Democratic leaders express regret over Pawlenty’s veto of omnibus tax bill

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Speaker reflects on veto

Democratic leaders on Thursday (May 31) expressed regret over Gov. Tim
Pawlenty’s vetoing of the omnibus tax bill, suggesting the Republican
governor was preening for the national political stage.

Pawlenty vetoed the bill, which contained a sales tax exemption and TIF
provision for the Thomson-West expansion in Eagan plus a Burnsville TIF
provision, citing the inclusion of an inflationary adjustment provision
for state spending.



by T.W. Budig
ECM capitol reporter

Democratic leaders on Thursday (May 31) expressed regret over Gov. Tim
Pawlenty’s vetoing of the omnibus tax bill, suggesting the Republican
governor was preening for the national political stage.

Pawlenty vetoed the bill, which contained a sales tax exemption and TIF
provision for the Thomson-West expansion in Eagan plus a Burnsville TIF
provision, citing the inclusion of an inflationary adjustment provision
for state spending.

“DFL leadership and staff were aware prior to the end of session that
its inclusion would result in the entire bill being vetoed,” wrote
Pawlenty in his veto message.

Pawlenty charged the inflationary factor would put government growth “on autopilot.”

DFL leaders counter by saying lawmakers alone decide the budget, not a provision.

Regret over the veto

House Speaker Margaret Anderson Kelliher, DFL-Minneapolis, expressed
regret over the veto – property taxes will rise, she said – and implied
the governor’s motives reached beyond Minnesota.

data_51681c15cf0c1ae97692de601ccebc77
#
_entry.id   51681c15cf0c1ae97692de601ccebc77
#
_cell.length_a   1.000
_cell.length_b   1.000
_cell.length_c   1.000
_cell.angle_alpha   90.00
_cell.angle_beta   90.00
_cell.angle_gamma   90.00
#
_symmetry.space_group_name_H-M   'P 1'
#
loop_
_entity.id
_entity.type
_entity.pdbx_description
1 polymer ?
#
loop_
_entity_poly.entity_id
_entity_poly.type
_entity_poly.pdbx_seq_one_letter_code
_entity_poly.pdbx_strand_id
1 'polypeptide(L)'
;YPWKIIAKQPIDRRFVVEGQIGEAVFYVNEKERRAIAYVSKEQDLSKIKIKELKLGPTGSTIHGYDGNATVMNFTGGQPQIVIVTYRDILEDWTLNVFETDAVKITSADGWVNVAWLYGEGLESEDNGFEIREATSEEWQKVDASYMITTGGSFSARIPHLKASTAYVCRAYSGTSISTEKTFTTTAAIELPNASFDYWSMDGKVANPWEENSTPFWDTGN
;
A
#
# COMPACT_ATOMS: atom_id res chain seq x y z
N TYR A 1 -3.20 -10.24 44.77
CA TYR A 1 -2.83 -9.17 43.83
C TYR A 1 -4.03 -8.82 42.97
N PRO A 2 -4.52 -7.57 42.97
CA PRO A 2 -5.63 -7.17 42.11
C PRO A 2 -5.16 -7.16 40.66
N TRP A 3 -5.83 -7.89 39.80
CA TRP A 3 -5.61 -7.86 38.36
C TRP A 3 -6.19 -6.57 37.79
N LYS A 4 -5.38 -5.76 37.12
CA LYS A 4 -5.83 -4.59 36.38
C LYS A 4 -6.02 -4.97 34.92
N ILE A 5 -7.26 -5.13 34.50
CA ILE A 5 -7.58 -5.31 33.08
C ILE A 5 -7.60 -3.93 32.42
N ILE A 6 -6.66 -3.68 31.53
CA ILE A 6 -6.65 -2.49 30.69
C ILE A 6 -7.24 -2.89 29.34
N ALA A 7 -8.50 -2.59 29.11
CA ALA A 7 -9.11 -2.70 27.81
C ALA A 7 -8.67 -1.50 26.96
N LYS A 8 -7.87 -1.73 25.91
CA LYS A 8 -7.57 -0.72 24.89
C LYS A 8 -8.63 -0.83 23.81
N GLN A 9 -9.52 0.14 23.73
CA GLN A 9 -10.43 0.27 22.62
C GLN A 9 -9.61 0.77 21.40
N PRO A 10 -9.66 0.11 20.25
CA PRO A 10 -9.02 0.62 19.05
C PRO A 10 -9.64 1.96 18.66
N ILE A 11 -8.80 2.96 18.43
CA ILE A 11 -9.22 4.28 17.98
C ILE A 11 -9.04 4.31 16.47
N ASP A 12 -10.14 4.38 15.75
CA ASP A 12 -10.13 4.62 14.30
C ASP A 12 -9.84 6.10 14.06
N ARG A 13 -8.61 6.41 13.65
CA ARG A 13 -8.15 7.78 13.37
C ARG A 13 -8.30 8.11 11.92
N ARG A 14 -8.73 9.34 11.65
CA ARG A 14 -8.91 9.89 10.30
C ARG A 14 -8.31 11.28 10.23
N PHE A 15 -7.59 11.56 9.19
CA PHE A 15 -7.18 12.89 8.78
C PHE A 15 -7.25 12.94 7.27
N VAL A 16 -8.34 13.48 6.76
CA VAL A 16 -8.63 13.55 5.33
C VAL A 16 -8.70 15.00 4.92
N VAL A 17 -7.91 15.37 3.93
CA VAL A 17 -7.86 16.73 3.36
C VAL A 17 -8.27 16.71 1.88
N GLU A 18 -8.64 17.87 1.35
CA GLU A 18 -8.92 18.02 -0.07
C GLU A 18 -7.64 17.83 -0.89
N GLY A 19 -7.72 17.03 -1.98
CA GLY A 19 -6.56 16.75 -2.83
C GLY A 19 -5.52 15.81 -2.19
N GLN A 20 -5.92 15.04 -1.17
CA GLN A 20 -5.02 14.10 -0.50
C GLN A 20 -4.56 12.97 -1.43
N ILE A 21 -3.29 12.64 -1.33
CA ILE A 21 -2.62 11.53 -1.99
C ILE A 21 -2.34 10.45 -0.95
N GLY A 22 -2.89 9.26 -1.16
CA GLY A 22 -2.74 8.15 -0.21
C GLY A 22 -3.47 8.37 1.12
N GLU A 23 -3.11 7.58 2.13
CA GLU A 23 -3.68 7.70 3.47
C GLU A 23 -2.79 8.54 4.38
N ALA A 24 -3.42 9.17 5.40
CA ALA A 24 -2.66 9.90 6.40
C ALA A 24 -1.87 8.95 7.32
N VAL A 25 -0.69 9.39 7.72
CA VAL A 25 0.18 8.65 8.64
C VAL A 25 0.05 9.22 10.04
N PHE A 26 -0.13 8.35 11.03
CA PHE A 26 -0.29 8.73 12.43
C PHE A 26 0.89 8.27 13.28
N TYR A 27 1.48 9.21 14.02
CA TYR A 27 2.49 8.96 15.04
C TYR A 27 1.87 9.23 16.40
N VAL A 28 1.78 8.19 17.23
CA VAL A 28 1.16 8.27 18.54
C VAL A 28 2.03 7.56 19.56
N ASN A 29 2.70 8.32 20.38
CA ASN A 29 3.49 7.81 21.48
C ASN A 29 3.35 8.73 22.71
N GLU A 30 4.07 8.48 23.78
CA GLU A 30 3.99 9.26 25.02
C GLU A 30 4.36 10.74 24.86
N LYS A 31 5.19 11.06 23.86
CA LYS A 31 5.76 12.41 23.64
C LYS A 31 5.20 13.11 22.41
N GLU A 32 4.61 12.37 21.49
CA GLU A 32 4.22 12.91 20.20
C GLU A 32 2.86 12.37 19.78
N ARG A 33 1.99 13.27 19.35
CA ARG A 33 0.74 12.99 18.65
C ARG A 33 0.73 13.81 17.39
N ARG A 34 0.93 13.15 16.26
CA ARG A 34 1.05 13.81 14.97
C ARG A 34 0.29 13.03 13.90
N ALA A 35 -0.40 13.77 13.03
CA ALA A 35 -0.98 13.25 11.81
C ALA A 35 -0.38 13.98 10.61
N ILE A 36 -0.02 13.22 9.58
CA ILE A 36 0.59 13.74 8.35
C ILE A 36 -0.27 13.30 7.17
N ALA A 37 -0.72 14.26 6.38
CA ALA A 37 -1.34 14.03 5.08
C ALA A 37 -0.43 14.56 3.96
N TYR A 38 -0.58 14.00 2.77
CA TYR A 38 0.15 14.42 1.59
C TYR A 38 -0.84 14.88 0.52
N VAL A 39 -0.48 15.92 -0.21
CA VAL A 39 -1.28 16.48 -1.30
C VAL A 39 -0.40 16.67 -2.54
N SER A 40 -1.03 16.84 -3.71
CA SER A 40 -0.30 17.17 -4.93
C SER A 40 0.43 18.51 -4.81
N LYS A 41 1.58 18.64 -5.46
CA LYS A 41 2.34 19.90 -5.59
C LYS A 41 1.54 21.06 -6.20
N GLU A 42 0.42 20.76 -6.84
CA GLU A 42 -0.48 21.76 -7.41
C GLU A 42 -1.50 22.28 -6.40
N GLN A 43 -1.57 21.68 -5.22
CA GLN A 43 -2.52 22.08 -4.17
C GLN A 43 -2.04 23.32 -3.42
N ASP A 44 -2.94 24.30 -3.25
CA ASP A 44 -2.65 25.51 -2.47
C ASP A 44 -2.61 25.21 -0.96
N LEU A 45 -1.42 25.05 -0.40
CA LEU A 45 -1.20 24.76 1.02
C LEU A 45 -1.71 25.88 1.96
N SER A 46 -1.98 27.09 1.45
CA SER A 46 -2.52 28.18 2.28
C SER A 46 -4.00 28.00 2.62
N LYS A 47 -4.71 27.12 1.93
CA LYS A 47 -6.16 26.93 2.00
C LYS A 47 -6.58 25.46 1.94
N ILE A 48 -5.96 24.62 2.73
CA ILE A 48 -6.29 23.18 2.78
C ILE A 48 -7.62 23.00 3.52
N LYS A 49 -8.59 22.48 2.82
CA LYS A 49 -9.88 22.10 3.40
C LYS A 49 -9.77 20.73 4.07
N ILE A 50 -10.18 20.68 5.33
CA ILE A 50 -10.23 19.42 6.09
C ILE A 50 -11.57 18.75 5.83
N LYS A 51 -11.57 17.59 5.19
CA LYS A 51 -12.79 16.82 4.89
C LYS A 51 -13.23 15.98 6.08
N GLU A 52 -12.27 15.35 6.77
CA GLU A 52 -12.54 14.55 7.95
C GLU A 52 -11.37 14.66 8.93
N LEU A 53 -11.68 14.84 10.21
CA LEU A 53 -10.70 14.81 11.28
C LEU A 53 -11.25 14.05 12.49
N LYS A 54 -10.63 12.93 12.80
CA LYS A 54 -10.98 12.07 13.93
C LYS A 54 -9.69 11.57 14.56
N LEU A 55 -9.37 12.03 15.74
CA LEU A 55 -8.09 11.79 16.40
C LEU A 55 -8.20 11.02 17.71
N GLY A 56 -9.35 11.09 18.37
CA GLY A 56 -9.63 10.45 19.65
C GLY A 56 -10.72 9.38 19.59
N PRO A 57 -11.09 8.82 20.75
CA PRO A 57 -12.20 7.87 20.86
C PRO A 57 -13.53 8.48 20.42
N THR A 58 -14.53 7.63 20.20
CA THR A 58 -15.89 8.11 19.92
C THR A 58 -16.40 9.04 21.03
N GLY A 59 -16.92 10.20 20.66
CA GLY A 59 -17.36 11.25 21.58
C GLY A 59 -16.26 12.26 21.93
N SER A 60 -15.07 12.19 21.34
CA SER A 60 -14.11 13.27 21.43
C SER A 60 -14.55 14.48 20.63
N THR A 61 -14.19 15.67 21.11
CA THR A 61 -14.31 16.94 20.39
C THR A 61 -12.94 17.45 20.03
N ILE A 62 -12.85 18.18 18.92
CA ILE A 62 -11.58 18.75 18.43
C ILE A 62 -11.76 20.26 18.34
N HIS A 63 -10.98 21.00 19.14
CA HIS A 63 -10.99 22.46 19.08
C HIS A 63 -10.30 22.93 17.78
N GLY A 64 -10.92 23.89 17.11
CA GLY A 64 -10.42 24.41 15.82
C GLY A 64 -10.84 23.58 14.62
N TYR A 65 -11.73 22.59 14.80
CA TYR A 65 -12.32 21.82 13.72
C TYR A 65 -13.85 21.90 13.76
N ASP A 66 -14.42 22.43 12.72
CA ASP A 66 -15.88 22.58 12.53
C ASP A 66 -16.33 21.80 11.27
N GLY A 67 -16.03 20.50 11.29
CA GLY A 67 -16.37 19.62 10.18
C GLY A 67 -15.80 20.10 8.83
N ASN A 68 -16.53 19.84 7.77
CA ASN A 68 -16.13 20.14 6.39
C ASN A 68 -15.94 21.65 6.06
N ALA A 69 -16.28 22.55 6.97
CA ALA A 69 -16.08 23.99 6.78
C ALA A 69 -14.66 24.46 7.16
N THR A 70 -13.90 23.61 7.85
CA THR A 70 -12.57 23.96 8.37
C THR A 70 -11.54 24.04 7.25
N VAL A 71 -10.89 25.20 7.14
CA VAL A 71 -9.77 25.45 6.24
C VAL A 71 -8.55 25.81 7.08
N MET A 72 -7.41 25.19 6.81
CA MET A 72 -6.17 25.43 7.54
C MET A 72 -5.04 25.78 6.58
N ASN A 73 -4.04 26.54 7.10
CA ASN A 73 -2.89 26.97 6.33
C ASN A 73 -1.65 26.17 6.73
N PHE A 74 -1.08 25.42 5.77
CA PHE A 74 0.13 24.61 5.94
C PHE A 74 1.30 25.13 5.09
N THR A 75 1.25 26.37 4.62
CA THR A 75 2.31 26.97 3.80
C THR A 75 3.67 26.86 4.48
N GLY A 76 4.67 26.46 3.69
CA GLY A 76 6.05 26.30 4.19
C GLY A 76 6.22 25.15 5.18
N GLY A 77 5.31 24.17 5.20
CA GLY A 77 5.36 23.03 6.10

Kelliher, using some of the strongest rhetoric of her tenure, said
Minnesotans are disappointed “that we have a governor who keeps looking
in the mirror and primping for the national stage,”

Kelliher depicted Pawlenty as disengaged, inflexible, difficult to hold to an agreement, speaking at a Capitol press conference.

She further opined that not including inflation in spending was a way
of making the state budget look more sound than it is. “The illusion
needs to end,” she said.

Senate Majority Leader Larry Pogemiller, DFL-Minneapolis, on Wednesday
in a statement also backed the use of factoring inflation into spending.

“Allowing for inflation when constructing a budget is a conservative, honest, common sense standard that is employed by most
responsible governments and businesses,” said Pogemiller. “It is the right thing to do,” he said.

But Republicans and conservatives backed the governor’s tax bill veto.

A poison pill

House Minority Leader Marty Seifert, R-Marshall, charged Democrats
themselves had scuttled the bill by including the inflation provision
as a poison pill.

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Seifert supports Pawlenty

Seifert dismissed the idea that the governor’s actions
reflect a pining for national politics. “I think that’s fundamentally
unfair,” he said.

Further, Seifert, who attended nearly every budget negotiations with
the governor and DFL leaders, said he didn’t see any example of
Pawlenty striking a private deal only to publicly refute it.

He praised Pawlenty for bringing in a state budget at even a lower rate of growth than he had proposed.

Support for the governor came from other quarters.

Stuck to his principles

“Minnesota taxpayers should be thankful that Governor Pawlenty stuck to
his principles and vetoed this (tax) bill,” said Phil Krinkie,
President of the Taxpayers League of Minnesota.

Both Seifert and Kelliher said budget negotiations next session should
be more public – they were conducted behind closed doors last session
with an agreement by all parties to keep comment to the media at a
minimum.

Although Kelliher mentioned a possible special session, Seifert
rejected the idea of bringing lawmakers back to St. Paul before start
of the regular session in February. “What I would say to you is that we
do not need a special session,” he said, speaking in his office the
Capitol.

There is nothing in the vetoed legislation that arises to an emergency,
Seifert said. The public does not want a special session, he opined.

While vetoing the tax bill, Pawlenty signed the E-12 bill, higher education and transportation finance bills.

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